November 23, 2015 3:32 AM

With Juliet I like Imogen and Clara. Good luck!

By rooo
November 23, 2015 3:37 AM

I don't care much for Eleanora - to me it gives the impression "we really liked Eleanor, but we don't like how popular it's become so we found this variation" even if that's not why you like it. All of your other options I think are lovely and go well with big sis Juliet. I think Penelope, Elizabeth and Coraline sound best with your last name, but I don't see any issues with your other options.

November 23, 2015 4:48 AM

If you like Eleanor, and don't mind the popularity of it, then I see no reason why not to have Eleanora. I prefer this name to Eleanor, because I think it emphasizes the Norah part of the name, which is the part you and I prefer to emphasize in a nn. This extra A, gives this name a more vintage feel imo. Keep.

Penelope used to be on our list too, but for the sound... well it didn't hit the romantic tone I wanted. Peppa would be a more intuitive nn than Pippa, and since this is a "compromise name", I'd nix it.

Clara is beautifully simple and I think goes well with Juliet. Keep.

I always thought Imogen sounded like imagine, so it is an inspirational name in this way. But I am bothered by its rush to popularity in recent years, making it just too unusually common, for such a very distinctive name, this is annoying when it happens and I removed it from my list for this reason. But if the popularity doesn't bother you, I see no reason to discount it. It does create a Shakespearean theme. But I'll let you decide if that is a good or bad thing. ??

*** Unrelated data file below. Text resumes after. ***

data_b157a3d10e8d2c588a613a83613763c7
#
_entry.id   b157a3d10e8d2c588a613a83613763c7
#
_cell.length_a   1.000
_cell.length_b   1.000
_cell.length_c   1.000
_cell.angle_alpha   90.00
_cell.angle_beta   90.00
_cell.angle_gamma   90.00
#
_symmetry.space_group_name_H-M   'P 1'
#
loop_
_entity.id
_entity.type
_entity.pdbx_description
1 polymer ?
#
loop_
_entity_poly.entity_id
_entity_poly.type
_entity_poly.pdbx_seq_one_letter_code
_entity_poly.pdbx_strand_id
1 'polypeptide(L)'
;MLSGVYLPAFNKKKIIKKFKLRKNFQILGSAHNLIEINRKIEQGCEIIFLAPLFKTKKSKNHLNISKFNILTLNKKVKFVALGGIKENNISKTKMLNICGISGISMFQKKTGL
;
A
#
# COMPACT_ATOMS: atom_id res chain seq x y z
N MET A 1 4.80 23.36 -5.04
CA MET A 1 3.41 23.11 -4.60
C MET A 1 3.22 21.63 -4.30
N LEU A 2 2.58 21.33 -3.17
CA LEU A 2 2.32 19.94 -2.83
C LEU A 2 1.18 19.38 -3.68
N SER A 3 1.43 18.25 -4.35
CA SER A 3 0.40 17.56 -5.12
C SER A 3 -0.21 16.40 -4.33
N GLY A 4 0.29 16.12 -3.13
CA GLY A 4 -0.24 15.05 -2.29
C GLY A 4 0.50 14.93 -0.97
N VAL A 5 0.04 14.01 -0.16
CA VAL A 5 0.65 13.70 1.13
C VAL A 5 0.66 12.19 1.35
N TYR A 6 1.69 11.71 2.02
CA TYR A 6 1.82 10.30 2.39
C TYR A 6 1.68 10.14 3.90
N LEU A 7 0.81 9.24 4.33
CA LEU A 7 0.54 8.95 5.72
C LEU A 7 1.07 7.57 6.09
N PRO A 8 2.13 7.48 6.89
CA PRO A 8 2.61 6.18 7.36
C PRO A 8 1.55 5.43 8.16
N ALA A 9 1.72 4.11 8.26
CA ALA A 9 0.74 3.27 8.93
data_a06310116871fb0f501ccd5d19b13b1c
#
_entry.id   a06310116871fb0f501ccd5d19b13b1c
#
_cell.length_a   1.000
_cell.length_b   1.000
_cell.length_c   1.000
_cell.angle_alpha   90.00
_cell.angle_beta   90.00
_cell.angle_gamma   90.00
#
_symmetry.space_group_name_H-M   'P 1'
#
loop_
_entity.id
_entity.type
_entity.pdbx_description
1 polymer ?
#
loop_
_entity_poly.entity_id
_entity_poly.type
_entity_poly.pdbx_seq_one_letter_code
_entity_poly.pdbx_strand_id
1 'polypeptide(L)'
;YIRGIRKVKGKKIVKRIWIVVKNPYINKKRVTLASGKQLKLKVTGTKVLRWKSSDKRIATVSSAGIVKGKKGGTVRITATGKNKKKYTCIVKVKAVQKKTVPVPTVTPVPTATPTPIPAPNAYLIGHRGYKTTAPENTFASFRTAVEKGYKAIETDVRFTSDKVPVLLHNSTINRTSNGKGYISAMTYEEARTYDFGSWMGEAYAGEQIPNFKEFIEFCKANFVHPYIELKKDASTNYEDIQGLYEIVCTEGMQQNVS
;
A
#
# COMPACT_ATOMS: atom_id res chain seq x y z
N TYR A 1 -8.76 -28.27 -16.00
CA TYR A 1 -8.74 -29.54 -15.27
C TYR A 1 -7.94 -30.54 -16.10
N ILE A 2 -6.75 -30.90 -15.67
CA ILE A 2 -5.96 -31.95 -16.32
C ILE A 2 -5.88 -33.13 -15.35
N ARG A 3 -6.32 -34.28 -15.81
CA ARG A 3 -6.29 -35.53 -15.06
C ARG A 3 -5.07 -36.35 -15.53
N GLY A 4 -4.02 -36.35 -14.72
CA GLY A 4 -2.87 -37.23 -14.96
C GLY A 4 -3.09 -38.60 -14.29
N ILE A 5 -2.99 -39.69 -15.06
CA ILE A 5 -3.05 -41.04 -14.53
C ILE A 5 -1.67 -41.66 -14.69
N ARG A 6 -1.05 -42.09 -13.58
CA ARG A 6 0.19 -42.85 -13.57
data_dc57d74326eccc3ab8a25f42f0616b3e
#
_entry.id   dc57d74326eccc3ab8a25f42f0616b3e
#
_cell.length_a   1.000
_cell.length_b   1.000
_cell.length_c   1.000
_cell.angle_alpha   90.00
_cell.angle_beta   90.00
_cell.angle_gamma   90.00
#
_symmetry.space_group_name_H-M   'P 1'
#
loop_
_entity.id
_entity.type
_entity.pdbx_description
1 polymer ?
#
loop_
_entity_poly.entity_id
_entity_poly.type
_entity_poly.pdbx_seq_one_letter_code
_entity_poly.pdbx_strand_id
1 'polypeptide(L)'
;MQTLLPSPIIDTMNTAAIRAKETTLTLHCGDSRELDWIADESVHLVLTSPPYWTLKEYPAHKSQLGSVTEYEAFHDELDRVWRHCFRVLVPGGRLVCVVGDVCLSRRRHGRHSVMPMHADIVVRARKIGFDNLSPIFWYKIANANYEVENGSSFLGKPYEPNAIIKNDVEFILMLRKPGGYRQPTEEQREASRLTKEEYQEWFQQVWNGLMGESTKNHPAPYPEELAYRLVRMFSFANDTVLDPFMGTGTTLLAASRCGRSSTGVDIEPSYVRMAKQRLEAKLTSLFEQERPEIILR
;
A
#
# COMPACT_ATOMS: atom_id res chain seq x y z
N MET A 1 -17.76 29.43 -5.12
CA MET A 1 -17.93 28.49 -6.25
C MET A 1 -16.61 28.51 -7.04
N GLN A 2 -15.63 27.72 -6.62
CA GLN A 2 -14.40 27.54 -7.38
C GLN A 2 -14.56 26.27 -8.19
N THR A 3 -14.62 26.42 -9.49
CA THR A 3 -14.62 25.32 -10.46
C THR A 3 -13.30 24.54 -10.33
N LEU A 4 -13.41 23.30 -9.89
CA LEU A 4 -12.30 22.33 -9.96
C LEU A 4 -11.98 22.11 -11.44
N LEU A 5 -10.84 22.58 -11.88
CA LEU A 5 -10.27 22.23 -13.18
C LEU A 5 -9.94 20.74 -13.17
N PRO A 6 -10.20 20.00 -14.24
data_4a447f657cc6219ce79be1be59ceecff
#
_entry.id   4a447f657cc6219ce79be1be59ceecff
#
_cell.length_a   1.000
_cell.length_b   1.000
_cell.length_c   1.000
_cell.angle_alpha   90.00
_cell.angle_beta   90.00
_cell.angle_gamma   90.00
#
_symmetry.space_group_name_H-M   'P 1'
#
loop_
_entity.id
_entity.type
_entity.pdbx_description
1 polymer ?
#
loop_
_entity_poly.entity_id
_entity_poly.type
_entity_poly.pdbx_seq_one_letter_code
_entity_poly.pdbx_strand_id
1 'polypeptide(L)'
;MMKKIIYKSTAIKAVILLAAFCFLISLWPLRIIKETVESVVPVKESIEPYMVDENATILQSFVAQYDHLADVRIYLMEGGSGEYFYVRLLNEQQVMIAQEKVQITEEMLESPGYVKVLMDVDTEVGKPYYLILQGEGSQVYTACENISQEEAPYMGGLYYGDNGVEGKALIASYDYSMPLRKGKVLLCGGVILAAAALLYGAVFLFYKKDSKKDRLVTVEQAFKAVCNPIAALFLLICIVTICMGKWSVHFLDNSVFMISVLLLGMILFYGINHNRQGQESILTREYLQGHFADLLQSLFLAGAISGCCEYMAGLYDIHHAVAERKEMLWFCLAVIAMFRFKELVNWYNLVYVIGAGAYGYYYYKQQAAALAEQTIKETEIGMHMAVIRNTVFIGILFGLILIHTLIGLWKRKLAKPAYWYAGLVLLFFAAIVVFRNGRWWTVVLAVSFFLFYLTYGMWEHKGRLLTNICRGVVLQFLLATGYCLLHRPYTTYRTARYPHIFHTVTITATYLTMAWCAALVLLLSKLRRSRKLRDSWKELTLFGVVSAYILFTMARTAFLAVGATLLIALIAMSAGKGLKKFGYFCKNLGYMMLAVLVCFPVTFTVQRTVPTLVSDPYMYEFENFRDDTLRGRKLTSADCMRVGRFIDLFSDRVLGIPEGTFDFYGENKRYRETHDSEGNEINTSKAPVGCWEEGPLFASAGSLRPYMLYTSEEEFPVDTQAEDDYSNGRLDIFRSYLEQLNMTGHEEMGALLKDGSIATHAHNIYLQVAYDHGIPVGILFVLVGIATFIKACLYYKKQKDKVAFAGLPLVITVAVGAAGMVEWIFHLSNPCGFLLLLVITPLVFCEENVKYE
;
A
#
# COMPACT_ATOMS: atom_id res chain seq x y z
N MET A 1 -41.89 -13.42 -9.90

Elizabeth is a classic, as is Juliet, but with different usage and feels. I also had this name on my list. It is Too popular for my taste, but it always has been, so it's not a flash in the pan name. A solid choice any day. Keep.

Corinna is ok, but the very fact that you want to change it from the get go, makes me think that this isn't 'the one'. Nix.

Coraline is a lovely name, from a creepy movie, but come on, it's not like you're suggesting naming her Morticia (which really would be creepy)! My mom didn't have the best opinion of my daughter's name either, but she has completely different taste to me on most things, and she didn't get many of my favourite movies, and she never read my favourite novel either, and yet was always opinionated about it all (a mother's prerogative)! Coraline was on your previous list, so it seems like a definite top contender and the one to beat. KEEP.

November 23, 2015 5:58 AM

I love Imogen with Juliet. They have similar class and distinctiveness, the great Shakespearean connection (and Imogen is a fantastic character, to boot), and while Imogen is popular in the UK, it isn't in the states, so she is sure to stand out.